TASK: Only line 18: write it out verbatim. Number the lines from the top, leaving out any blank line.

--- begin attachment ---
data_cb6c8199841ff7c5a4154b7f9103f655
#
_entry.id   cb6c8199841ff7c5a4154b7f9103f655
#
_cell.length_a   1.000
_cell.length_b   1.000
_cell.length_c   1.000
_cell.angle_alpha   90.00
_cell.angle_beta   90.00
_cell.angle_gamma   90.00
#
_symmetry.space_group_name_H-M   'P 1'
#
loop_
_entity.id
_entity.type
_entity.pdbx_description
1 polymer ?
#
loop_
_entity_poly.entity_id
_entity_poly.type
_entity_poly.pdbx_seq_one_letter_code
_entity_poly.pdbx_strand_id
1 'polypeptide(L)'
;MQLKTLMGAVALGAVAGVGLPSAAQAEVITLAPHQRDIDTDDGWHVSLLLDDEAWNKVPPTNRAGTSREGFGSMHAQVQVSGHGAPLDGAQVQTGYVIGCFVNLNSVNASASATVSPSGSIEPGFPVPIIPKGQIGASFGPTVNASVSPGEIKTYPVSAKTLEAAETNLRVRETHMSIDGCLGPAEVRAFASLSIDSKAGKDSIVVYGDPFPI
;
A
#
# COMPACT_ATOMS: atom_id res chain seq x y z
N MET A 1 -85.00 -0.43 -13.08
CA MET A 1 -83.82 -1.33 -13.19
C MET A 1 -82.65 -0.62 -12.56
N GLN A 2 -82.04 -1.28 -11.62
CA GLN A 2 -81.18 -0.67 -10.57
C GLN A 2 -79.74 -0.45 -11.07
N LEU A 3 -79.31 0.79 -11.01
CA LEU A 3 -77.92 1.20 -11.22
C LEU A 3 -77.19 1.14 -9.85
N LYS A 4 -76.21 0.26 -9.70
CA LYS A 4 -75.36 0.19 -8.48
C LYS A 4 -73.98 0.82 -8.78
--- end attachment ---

1 polymer ?